Money Lightens?: Global Regimes of Racialized Class Mobility and Local Visions of the Good Life

Andrea Flores (Brown University):
Susan Ellison (Wellesley College):

Bianet Castellanos (University of Minnesota)

We are seeking one to two more people to join us for our panel at the
2021 AAAs.

Please see the below abstract for details and submit a paper abstract of no more than 250 words to both co-chairs/organizers by 5/18 at Noon, EST.

Panel Abstract:

Amidst a widening global wealth gap where racial orders of mobility come into stark view,
minoritized individuals strive toward a materially and socially “better” life. Anthropologists and
allied scholars explore the rise of new middle classes that include individuals historically marginalized by race (Coe and Pauli 2020, Klein et al. 2018, Shakow 2014, Vallejo 2012). Celebratory accounts of such apparent economic mobility suggest that it may lead to the softening of racial and class prejudices, enabling meaningful social mobility, inclusion, and the chance to join the ranks of those living the good life. Our existing frameworks frequently characterize these yearning efforts at class mobility as incarnations of “cruel optimism” (Berlant 2011), whereby hopeful strivers unwittingly pursue fantasies of the good life that ultimately do them harm. Alternatively, such efforts are examined as acts of transformative aspiration (Appadurai 2013) and “becoming” (Biehl and Locke 2017) that suggest the development of new subjectivities and possibilities beyond present social orders (James 2019).

Moreover, these studies of rising middle classes’ yearnings coincide with scholarly concern around
how minoritized/marginalized individuals cope with “new” forms of precarity arising from the collapse of Fordist labor regimes and the rise of micro-entrepreneurship and anti-poverty efforts that, ironically, lead to increased poverty (Hardon et al. 2019, Kar 2018, Muehlebach 2011). Emphasizing contemporary modes of precarity, and how people make do, runs the risk of ignoring long-standing racialized orders of capitalism and colonialism that have always constrained minoritized populations’ mobilities, but not their dreams of the good life (Castellanos 2020; Millar 2017; Weston 2012).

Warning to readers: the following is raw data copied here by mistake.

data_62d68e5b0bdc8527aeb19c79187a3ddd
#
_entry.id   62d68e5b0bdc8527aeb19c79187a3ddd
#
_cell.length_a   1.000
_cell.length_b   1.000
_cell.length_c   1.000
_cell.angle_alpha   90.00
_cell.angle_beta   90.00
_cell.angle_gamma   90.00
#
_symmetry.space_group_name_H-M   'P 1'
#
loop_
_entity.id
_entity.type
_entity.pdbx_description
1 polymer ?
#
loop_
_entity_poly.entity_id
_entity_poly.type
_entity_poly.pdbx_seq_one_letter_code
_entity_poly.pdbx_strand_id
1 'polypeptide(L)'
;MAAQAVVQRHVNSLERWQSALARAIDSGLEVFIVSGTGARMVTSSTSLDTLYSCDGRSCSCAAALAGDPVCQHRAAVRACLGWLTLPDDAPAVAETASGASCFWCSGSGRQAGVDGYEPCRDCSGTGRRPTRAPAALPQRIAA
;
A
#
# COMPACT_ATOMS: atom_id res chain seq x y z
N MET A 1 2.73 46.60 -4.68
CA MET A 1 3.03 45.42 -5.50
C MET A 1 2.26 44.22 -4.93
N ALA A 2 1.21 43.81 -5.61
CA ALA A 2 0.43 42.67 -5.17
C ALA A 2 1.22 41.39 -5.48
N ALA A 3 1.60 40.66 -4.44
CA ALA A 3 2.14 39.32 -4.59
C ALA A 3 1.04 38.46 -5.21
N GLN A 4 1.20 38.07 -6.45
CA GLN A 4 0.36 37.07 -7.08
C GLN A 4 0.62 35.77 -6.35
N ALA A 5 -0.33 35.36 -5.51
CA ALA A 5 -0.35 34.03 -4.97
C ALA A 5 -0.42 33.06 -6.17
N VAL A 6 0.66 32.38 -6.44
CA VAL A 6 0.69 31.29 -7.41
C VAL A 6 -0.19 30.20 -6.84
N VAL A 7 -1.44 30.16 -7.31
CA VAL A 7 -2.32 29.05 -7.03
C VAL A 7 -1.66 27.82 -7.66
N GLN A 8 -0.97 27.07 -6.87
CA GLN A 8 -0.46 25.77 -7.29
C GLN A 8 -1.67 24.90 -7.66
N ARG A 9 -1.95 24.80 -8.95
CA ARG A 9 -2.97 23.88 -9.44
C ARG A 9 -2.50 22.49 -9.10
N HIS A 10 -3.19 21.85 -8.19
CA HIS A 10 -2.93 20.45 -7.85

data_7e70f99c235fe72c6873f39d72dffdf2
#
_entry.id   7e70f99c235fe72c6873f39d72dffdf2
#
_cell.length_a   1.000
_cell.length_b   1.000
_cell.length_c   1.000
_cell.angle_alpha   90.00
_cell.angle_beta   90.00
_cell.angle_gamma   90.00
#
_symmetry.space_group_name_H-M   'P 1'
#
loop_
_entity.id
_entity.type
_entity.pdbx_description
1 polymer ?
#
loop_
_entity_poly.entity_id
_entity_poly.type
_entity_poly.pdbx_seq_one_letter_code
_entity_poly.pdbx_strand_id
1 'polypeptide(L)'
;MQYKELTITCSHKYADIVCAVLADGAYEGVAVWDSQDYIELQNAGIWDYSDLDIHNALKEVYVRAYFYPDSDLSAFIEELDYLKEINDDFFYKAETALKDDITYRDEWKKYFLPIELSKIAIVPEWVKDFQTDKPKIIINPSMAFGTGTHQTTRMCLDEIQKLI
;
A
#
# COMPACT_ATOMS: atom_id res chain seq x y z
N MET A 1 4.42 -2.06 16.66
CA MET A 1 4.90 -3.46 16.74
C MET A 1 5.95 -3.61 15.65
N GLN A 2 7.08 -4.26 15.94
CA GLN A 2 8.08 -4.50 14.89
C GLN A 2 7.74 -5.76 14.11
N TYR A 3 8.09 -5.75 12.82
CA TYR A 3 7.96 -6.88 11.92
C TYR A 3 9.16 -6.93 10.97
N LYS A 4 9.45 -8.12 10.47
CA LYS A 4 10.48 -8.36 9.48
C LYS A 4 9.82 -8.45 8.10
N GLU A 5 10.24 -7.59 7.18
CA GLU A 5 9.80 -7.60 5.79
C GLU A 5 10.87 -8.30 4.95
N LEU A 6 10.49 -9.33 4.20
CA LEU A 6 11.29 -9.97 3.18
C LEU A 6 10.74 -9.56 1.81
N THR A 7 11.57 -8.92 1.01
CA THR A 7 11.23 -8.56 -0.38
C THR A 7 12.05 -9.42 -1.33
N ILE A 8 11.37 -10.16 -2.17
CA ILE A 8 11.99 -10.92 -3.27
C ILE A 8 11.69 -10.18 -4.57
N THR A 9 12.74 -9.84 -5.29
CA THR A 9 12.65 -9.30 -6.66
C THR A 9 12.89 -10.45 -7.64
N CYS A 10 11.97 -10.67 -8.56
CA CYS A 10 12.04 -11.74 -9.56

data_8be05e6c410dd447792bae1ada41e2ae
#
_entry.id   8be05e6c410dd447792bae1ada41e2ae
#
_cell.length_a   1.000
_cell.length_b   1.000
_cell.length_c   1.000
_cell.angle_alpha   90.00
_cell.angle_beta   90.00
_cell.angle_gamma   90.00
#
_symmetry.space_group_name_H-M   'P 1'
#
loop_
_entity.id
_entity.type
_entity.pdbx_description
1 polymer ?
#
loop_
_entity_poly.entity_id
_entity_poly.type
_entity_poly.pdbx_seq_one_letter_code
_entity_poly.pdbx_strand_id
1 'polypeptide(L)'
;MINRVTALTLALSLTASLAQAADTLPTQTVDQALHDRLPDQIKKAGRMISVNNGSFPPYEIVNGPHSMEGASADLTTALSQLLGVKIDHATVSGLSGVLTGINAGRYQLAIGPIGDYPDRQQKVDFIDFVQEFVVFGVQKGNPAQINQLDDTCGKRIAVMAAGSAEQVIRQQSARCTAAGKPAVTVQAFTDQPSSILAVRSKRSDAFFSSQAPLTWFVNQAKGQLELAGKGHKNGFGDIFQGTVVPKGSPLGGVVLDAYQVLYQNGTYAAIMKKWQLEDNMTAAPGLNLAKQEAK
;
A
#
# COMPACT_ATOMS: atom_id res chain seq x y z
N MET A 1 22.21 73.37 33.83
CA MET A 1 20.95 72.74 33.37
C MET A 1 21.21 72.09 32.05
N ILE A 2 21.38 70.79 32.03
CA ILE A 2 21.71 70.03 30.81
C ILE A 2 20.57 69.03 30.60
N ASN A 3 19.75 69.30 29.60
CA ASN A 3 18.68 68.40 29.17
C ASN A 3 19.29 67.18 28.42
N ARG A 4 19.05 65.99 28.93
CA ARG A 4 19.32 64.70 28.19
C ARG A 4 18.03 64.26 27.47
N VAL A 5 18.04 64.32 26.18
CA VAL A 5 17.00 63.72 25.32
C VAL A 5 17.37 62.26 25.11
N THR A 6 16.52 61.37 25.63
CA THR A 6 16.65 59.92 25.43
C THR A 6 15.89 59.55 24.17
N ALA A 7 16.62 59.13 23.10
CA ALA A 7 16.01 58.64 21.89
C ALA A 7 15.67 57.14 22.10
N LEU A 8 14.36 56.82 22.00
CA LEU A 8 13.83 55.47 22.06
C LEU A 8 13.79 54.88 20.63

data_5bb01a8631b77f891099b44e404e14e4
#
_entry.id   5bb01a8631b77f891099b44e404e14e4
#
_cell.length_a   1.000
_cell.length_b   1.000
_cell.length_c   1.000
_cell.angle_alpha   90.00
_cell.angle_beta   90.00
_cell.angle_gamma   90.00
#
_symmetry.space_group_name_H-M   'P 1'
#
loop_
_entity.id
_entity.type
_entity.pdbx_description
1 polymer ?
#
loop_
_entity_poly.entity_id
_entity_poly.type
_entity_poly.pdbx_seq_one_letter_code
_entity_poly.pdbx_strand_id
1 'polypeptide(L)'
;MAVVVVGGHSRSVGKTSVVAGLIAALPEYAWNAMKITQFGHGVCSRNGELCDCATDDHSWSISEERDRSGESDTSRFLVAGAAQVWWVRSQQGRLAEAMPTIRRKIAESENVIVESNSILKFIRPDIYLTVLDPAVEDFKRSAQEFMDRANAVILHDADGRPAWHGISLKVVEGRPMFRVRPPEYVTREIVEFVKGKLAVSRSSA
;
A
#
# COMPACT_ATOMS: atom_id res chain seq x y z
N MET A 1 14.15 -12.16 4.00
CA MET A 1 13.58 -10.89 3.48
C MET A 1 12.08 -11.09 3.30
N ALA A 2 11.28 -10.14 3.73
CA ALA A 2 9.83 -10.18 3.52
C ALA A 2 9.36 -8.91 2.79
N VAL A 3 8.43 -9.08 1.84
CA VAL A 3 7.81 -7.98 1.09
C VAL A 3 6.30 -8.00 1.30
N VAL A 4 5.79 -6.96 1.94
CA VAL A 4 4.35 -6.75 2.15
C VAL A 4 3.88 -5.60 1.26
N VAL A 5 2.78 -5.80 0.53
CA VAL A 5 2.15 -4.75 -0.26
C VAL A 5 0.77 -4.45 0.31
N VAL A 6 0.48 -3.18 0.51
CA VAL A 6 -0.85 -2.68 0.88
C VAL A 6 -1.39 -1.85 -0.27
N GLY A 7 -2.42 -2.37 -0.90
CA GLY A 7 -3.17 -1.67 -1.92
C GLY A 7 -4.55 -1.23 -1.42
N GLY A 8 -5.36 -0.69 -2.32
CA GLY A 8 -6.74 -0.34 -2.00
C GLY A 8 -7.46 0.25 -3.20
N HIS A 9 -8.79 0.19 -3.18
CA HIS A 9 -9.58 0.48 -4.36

This panel pushes our collective anthropological imaginations to reconceptualize class mobility as racialized. We do so to better understand how people made marginal by race and class define and fashion a “good” life and self in material, relational, and moral registers (Fischer 2014, Gregory and Altman 2018). Toward this aim, we think with our varied interlocutors’ sensemaking of the intersecting gendered, raced, and classed structural inequalities that shape their chances of class mobility as well as their perceptions of their own mobility’s possibilities. Accordingly, this panel grapples with the following questions:

How are modes of entrepreneurship, financial inclusion, financial ruin, and white collar work
themselves racialized and imbricated with moralized perceptions of the valued minority person that
circulate locally and globally? How are these orders of racialization altered or anchored by
individuals’ movement into or out of a ‘new’ minoritized middle class? How are our interlocutors
theorizing their own experiences of racial and class-based marginalization or belonging? How do
they conceptualize the good life to which they aspire–including the material evidence of their
triumphant successes or painful failings?

At the heart of this panel, and our individual projects, is attention to the intersecting modalities of
power and privilege asserted and re-worked amid struggles over racialized class mobility. This panel
seeks to work against the epistemological violence that can occur in academic research and writing
by centering the sense-making practices of our interlocutors as co-theorists of their own experiences of racial and class-based marginalization and mobility.